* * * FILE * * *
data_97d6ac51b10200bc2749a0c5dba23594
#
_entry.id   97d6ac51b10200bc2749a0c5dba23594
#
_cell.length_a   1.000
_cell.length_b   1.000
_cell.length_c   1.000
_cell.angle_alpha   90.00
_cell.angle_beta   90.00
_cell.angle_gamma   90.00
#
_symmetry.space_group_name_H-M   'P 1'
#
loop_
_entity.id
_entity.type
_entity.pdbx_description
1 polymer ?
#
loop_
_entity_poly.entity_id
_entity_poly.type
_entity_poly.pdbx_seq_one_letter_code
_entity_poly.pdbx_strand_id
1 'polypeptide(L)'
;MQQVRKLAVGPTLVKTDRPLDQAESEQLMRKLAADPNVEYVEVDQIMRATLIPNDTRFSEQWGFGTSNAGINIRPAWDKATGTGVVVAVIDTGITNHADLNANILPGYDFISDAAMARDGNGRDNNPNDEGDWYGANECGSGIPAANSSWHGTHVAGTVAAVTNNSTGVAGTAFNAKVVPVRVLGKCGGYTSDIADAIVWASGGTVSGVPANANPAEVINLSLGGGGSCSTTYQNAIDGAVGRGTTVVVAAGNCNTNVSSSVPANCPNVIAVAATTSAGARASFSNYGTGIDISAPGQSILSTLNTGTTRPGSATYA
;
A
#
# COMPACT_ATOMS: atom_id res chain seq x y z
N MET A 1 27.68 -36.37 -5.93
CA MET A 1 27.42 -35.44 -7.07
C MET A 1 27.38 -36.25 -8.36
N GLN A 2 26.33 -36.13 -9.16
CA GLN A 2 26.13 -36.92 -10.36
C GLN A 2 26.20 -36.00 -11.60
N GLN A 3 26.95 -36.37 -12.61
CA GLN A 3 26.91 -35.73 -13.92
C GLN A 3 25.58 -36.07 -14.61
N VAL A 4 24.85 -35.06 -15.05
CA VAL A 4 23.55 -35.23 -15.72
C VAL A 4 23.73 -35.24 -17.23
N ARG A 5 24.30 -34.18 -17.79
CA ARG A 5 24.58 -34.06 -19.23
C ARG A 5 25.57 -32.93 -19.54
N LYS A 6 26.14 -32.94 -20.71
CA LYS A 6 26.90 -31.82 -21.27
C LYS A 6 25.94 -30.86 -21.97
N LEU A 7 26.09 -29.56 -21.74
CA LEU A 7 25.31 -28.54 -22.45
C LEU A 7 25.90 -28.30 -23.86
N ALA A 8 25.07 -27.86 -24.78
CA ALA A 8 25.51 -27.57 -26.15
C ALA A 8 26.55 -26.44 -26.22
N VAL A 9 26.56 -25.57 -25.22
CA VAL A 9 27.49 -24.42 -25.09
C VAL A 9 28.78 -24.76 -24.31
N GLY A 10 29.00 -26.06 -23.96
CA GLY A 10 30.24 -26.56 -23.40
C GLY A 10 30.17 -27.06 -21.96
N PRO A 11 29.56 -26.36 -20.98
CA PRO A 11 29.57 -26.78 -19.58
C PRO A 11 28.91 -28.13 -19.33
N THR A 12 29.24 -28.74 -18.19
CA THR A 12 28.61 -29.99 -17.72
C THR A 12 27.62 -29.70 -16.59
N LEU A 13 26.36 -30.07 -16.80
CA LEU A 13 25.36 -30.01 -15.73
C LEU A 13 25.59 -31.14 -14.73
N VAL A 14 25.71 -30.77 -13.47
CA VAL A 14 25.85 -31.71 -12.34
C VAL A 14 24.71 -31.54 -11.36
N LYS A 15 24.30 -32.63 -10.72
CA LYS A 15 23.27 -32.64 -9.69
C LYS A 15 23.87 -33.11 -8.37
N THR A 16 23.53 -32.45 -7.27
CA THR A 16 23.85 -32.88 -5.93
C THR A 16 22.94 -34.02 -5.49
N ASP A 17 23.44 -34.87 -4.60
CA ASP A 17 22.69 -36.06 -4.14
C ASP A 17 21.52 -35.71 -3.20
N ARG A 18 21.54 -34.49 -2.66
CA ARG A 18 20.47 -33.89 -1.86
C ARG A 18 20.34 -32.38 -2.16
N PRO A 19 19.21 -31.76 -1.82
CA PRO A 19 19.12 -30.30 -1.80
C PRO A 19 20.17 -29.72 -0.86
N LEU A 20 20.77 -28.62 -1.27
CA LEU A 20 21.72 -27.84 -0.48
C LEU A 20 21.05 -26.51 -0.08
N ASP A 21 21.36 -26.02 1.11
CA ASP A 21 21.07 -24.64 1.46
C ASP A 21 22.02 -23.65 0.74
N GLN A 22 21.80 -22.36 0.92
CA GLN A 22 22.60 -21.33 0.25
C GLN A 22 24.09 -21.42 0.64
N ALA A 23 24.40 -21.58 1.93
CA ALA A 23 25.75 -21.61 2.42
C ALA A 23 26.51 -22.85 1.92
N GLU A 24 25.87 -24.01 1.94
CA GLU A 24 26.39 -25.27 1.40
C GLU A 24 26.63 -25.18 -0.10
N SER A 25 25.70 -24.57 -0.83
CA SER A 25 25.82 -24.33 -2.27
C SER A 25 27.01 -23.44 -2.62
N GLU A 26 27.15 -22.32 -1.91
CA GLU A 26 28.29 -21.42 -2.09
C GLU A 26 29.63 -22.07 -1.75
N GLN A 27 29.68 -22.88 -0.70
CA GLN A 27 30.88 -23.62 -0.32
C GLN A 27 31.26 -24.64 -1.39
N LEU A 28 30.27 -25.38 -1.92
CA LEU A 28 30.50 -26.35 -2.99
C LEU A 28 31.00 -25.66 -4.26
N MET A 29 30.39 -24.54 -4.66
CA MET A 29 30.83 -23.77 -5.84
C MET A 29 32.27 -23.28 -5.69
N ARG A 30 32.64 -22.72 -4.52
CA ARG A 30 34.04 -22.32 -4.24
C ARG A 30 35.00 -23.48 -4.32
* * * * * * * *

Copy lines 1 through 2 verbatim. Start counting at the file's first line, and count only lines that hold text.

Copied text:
data_97d6ac51b10200bc2749a0c5dba23594
#